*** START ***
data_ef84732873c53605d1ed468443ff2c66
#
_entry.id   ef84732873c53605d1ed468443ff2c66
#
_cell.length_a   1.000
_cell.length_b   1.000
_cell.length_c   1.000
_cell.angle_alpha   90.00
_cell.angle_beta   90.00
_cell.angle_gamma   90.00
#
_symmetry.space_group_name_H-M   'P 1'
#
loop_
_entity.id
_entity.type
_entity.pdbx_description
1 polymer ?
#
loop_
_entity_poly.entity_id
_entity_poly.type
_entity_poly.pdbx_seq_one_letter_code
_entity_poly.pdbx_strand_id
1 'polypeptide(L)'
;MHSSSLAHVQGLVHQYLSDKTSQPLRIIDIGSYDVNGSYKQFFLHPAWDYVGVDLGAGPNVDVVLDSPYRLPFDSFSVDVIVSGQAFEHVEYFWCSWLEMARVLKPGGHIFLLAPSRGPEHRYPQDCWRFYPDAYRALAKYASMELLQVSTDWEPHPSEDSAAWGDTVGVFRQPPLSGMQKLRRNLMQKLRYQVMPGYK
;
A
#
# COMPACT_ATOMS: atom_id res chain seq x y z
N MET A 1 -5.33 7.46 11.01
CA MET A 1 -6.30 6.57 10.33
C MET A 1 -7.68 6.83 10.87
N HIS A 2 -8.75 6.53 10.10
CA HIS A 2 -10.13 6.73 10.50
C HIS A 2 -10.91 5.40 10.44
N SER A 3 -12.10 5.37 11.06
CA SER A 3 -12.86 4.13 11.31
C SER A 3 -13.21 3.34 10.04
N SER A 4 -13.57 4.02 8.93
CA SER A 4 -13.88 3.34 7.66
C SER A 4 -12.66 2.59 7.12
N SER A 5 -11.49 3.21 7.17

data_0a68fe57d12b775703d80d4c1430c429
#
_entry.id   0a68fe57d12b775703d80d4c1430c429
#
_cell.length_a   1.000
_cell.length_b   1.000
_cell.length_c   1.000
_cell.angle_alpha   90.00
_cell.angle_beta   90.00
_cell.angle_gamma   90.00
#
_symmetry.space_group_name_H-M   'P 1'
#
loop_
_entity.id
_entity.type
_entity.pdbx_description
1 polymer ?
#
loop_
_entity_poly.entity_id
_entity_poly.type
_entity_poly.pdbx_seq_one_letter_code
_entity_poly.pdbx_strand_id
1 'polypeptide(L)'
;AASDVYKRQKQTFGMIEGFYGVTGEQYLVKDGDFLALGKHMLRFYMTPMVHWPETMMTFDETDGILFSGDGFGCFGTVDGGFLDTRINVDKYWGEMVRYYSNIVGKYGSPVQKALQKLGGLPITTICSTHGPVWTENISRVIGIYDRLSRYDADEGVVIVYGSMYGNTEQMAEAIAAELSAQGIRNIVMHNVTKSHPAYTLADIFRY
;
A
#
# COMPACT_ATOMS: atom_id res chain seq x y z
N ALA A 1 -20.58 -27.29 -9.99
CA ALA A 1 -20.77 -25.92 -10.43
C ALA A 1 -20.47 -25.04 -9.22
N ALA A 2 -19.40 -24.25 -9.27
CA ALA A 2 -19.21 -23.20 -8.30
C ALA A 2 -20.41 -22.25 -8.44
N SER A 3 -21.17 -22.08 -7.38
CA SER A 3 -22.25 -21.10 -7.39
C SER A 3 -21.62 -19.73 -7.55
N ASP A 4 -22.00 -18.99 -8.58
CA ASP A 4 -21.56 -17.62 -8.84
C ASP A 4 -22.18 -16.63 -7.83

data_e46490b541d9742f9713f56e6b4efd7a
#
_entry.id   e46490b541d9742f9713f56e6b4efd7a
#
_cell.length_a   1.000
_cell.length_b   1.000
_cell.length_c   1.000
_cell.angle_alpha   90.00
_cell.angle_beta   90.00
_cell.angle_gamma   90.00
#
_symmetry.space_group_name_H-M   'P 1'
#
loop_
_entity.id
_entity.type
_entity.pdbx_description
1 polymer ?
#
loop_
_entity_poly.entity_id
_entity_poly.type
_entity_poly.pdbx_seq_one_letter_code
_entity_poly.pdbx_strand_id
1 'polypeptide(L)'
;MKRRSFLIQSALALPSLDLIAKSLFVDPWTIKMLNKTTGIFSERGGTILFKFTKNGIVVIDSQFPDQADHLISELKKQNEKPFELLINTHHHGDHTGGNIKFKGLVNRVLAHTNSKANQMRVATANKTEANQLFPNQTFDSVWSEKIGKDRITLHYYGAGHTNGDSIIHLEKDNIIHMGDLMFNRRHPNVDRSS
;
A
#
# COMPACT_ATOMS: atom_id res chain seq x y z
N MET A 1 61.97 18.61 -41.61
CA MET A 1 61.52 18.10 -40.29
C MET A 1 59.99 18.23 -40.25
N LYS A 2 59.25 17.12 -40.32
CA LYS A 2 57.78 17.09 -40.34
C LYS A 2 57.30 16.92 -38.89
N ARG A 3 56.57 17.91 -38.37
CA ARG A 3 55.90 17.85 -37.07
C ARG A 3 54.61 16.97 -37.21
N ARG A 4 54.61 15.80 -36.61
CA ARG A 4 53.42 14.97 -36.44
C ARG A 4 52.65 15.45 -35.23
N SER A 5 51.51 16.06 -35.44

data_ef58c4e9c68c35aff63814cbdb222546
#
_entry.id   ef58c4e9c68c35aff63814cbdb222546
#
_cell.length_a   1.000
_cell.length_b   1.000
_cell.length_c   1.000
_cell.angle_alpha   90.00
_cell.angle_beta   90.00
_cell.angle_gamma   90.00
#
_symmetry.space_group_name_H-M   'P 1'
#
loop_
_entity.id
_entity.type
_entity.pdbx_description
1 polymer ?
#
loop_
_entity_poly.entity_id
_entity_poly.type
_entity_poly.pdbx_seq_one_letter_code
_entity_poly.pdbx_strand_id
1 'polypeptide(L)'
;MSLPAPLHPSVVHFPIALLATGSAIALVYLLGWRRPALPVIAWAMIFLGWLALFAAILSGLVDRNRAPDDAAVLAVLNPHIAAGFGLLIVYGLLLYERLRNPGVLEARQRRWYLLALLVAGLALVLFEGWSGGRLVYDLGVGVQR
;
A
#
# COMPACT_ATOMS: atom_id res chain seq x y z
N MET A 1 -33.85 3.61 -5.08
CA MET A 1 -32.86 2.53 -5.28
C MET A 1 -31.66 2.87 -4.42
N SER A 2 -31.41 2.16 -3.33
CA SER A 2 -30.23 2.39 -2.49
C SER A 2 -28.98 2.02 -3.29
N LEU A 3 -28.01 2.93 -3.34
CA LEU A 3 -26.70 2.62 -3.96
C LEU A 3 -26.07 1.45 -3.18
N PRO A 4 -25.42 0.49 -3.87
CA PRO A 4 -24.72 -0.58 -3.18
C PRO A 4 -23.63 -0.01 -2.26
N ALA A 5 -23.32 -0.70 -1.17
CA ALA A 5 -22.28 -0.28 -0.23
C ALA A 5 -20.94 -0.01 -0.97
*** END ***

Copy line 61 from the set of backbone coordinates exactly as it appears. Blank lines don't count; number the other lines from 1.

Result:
1 polymer ?